Raymond Suttner discusses models of African National Congress leadership with regards to outstanding individual leaders and the notion of collective leadership.
Witherden: While there have been many outstanding individual leaders in the ANC, one of the hallmarks of the party seems to have been a reference to a ‘collective'. How do you interpret this?
Suttner: It wasn't always the case. The notion of collective leadership only started in the 1950s with Sisulu as secretary-general of the ANC, before that, it was individual charismatic, or not-charismatic, leaders.
The importance of collective then was that an individual did not decide, but that it was more democratic.
See, collective has been referred to as having a number of different potentialities. On the one hand, in war situations, it restricts what you can do. But in the context of the ANC of that time, when it started, to have collective leadership made it much more democratic than to have individual leadership.
But it also meant that having discussed it fully, the collective would abide by that decision until individuals had persuaded others to depart from it.
So this was a democratisation of the ANC.
Witherden: Given the challenges of modern government, is this notion of a collective leadership still appropriate?
Suttner: It is a tried and tested method, but the question is the relationship between collectivism and centralisation.
Now, people have written that after liberation struggles, the popular struggle collapses into centralisation.
The organisation or party collapses into the cabinet, who centralise in the alleged collective leadership and in fact, the centralisation tends to go to the President.
Now that would have variations in South Africa with Mandela being quite old when he became President, but he did centralise some decisions and he sometimes also, as ANC leader, took decisions outside of the collective, like starting negotiations.
He knew, very well, he says so, that this was without organisation approval.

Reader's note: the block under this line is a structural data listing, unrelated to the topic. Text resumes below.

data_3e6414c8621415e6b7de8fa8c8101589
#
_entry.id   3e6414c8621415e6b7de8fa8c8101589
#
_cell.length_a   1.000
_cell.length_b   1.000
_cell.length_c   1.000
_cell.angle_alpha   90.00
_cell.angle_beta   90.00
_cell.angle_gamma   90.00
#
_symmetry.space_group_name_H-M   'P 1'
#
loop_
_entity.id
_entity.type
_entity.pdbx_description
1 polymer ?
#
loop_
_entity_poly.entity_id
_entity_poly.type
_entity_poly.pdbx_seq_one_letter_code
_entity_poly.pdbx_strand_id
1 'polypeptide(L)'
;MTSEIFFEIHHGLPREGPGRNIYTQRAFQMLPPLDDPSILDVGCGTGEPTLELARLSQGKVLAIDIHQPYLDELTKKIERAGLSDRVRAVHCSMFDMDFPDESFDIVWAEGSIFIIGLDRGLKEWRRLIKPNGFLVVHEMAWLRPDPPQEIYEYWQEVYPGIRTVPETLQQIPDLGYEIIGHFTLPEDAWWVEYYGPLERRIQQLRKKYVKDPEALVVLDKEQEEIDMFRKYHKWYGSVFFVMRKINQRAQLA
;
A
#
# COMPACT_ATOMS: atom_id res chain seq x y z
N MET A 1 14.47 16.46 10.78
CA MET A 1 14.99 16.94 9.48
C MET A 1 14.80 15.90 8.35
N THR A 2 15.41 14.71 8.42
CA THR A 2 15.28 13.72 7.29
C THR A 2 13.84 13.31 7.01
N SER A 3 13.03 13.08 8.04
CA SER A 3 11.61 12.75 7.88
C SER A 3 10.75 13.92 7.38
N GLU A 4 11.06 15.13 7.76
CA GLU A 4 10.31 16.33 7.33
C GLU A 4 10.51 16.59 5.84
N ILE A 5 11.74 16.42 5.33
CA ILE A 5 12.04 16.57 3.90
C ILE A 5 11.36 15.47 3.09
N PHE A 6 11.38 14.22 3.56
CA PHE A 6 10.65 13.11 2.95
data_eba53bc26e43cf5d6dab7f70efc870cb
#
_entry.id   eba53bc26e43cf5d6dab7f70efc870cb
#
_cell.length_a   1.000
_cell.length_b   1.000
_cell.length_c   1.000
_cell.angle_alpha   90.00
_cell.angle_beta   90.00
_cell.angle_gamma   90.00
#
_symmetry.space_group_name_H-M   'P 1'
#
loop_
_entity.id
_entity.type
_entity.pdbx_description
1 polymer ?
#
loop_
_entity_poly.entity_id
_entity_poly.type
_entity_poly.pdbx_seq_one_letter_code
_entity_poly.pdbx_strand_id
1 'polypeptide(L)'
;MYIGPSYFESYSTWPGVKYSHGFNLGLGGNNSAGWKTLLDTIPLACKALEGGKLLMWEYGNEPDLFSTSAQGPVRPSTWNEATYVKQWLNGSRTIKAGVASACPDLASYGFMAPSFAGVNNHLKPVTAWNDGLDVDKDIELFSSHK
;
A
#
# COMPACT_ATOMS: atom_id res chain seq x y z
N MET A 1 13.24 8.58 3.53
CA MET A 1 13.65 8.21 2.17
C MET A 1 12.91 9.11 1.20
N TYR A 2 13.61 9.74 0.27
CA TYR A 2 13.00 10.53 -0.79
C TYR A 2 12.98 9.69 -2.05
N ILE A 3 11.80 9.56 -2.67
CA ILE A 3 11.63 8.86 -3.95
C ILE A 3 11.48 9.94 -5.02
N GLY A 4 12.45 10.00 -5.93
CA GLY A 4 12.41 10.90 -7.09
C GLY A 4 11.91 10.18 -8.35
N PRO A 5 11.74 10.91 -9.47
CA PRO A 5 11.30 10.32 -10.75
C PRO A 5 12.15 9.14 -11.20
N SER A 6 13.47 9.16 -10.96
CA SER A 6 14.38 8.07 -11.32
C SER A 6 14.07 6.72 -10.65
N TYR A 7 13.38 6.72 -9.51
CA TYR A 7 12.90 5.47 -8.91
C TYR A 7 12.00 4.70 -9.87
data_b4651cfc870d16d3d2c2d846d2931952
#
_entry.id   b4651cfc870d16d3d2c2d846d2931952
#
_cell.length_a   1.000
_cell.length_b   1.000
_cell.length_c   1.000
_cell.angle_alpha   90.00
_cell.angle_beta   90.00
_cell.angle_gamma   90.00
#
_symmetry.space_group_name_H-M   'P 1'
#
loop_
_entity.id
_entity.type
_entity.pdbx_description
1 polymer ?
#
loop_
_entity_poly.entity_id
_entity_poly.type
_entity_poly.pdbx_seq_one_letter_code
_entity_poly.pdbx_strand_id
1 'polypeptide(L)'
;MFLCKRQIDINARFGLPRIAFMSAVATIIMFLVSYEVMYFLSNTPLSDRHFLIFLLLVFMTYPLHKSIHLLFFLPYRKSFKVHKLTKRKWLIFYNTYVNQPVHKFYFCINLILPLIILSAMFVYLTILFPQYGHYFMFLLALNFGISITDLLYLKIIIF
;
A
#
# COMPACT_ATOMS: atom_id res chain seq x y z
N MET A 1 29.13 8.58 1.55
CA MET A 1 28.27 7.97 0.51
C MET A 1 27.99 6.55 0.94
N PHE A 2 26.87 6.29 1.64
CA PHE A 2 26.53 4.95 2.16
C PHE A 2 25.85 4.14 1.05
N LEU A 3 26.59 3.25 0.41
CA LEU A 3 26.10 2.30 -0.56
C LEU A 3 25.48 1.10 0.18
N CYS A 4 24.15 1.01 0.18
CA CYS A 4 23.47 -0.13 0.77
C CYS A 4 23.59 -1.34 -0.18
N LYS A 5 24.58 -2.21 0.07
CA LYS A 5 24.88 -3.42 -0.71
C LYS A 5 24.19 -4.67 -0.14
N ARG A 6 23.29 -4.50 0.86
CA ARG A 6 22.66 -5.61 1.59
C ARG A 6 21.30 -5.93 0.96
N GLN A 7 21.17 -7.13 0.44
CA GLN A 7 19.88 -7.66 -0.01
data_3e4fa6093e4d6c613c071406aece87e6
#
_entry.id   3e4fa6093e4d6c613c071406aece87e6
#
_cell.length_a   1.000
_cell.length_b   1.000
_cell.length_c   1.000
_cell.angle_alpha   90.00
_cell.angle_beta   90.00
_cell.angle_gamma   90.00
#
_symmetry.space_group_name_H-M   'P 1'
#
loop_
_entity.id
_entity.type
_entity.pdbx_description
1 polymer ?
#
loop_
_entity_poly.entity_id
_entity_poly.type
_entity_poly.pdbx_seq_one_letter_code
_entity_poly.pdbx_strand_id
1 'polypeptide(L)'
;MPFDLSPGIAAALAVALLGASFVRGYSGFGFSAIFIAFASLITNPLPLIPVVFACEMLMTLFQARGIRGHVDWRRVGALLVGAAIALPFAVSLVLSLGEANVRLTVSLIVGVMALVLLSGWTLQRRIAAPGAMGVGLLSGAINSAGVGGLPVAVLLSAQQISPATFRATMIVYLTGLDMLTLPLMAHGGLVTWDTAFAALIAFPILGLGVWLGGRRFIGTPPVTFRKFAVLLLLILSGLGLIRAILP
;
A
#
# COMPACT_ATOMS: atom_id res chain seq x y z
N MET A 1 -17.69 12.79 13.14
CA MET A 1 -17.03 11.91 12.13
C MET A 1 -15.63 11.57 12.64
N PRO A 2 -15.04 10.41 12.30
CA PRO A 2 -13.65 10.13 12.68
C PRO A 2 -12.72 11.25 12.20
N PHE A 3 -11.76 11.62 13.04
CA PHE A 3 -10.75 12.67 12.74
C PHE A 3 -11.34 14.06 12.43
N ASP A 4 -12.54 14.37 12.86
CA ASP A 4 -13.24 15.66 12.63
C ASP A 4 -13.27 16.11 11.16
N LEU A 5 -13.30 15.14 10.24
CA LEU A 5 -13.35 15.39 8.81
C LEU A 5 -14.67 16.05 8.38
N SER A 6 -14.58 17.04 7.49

Some people would say ‘but what does that say for collective leadership?' Others would say he was farsighted, and in retrospect he is vindicated.
But, when Mbeki did that, he couldn't carry it off, he didn't have the prestige of Mandela.
Witherden: How does ANC leadership in the Zuma era compare with leadership under the likes of Mbeki, Mandela, Sisulu, Luthuli?
Suttner: Firstly we must note the names you've mentioned are all men and it is noteworthy that the leadership of the ANC, the models of leadership in the ANC have tended to be male models.
The significance of post 1990 leadership is that it is not a complete break with ANC history, in that the ANC created possibilities for centralisation, for militarism and for a number of other things, because we never fully came to terms with the past.
What we are seeing in the Zuma era is a leadership with a fairly high representation of people who are convicted of criminality. People who are definitely involved in irregularities. People who had never faced charges against them like the President himself and it is a leadership which is at war with itself, not over ideas, but over positions and over loot.
The paralysis of Zuma relates to incapacity to resolve this.
Now, when Zuma goes, because I believe that he will not necessarily serve out his full term, when Zuma goes, no one is able to hold these people together, they are not resoluble. There is finite amount of wealth that can be dispensed through the ANC and State bodies and there are a finite number of positions.
The Zuma era, for me, carries continuities with the past in that there is a heroic element that he fed into the militarisation, which ANC never came to terms with properly for the modern period.
There was a legacy of heroism, integrity and those things, but there was also a legacy of dishonesty and violence.
Now, the Zuma era sees a preference being given to looting tolerance of irregularities, illegalities and violence.
Also, in the Presidents sexual escapades and generally you can see that the ANC never entrenched gender equality properly or freedom of sexual orientation.
Under the Zuma era, these are under threat despite becoming fully recognised rights under the Bill of Rights.
Witherden: Next time we will discuss the glorification of violence on Reflections with Raymond Suttner.
Click here to watch Part 1: Raymond Suttner speaks on the evolution of the African National Congress, covering the party's formative years, its resistance to apartheid, mass participation and its rise to government.
Click here to watch Part 3: Raymond Suttner considers the "glorification of violence" under the current African National Congress leadership, as well as the party's decision to take up armed struggle in the 1960s.
Click here to watch Part 4: Raymond Suttner speaks on race, non-racialism, and the relevance of affirmative action and black economic-empowerment today.
Click here to watch Part 5: Raymond Suttner discusses the state of the nation going forward with reference to the Freedom Charter, the performance of the current African National Congress leadership and what needs to be done to make South Africa better.